Last month, the U.S. Equal Employment Opportunity Commission (EEOC) and a number of other federal agencies released a report after participating in the Combating Religious Discrimination Today initiative.
The report includes recommendations for employers such as outreach programs to educate and raise awareness of diversity issues within the workplace and existing non-discrimination and civil rights laws. The agencies recommend more transparency regarding employee rights and the process of filing charges with the EEOC in the case of workplace harassment or discrimination.
Following the report, the EEOC also designed and released a new document that will assist employees in better understanding their rights as well as existing regulations under laws that prohibit religious discrimination in the workplace. They also announced their plans to improve data collection regarding religious discrimination. The EEOC intends to alter the way they collect demographic data about individuals who file discrimination charges.
The EEOC’s renewed interest in workplace discrimination is vital, as the phenomenon is far more common than people realize. For years, prejudice, intolerance, and inequity have been swept under the rug. According to a 2013 National Business Ethics Survey, as many as 12% of American workers had witnessed some form of discrimination in their place of business.
Though the report focuses primarily on the injustices affecting workers who are — or are perceived to be — Muslim or Middle Eastern, the issue is one that affects all minority groups.
A recent ruling by the Seventh U.S. Circuit Court of Appeals in Chicago, for instance, has highlighted a gap in civil rights protection in the workplace. While employees are protected by law from discrimination based on race, sex, and national origin, they are not protected in regards to sexual orientation.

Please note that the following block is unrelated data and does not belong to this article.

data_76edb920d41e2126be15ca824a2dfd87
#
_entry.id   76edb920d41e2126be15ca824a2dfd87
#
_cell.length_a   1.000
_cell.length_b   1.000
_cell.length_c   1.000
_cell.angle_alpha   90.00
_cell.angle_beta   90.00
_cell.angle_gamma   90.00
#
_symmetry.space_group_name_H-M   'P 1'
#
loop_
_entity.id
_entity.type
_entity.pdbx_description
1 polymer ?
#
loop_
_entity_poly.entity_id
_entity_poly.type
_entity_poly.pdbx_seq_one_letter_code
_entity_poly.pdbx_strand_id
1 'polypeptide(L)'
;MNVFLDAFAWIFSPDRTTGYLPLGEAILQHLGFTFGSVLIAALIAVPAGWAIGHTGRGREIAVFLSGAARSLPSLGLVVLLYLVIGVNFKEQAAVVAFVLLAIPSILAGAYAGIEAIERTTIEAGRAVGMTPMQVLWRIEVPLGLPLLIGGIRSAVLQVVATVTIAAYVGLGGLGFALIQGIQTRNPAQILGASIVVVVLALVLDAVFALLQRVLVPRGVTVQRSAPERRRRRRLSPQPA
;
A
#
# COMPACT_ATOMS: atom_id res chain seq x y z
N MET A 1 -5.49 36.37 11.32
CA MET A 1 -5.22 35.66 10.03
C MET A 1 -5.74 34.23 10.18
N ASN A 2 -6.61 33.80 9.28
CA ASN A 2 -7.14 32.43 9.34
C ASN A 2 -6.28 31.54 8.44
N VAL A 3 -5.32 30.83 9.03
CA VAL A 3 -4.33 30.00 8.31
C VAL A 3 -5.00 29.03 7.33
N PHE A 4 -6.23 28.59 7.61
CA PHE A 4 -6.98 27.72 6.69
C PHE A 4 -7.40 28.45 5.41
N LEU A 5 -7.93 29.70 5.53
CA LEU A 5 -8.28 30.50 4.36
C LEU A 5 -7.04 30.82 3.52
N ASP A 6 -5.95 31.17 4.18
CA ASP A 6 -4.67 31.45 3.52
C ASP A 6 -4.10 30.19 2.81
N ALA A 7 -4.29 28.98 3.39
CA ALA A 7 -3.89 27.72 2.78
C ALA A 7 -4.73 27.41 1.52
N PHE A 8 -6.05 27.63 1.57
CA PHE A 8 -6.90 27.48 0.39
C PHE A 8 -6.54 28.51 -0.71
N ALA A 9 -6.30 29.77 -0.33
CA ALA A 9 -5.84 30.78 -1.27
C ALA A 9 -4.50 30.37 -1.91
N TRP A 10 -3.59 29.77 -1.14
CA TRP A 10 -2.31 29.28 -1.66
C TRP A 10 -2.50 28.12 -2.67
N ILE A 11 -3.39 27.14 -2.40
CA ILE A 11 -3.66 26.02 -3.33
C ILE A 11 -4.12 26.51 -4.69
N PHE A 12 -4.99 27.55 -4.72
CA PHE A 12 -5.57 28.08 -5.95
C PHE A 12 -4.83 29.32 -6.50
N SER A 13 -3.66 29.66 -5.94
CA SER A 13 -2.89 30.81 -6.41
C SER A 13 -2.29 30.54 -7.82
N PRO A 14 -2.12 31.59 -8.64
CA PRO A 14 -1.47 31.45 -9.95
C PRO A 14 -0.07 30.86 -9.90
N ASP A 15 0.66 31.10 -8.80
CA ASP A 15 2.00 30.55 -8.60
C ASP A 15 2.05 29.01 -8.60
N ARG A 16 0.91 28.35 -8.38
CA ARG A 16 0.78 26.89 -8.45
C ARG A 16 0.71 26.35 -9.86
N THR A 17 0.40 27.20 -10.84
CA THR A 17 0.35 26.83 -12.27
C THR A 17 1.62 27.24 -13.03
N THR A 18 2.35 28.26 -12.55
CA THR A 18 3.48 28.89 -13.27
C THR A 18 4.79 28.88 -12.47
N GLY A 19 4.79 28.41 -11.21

Affirming a district court’s dismissal of a lesbian college instructor’s lawsuit against Ivy Tech Community College, the Seventh Circuit panel stated that it was bound by precedent to reject recognition of sexual orientation bias claims.
Following the ruling, the EEOC and gay rights groups expressed disappointment with the court’s conclusion and renewed their calls for Congress to pass the Equality Act.
The reality is that improving diversity within the workplace has benefits beyond simply being the moral thing to do. Research shows that gender-diverse companies are 15% more likely to outperform their competition and ethnically-diverse companies are 35% more likely to do the same.
Employers would be wise to review the EEOC’s guidelines regarding workplace discrimination but beyond that, Congress needs to take action to rectify existing gaps in discrimination law.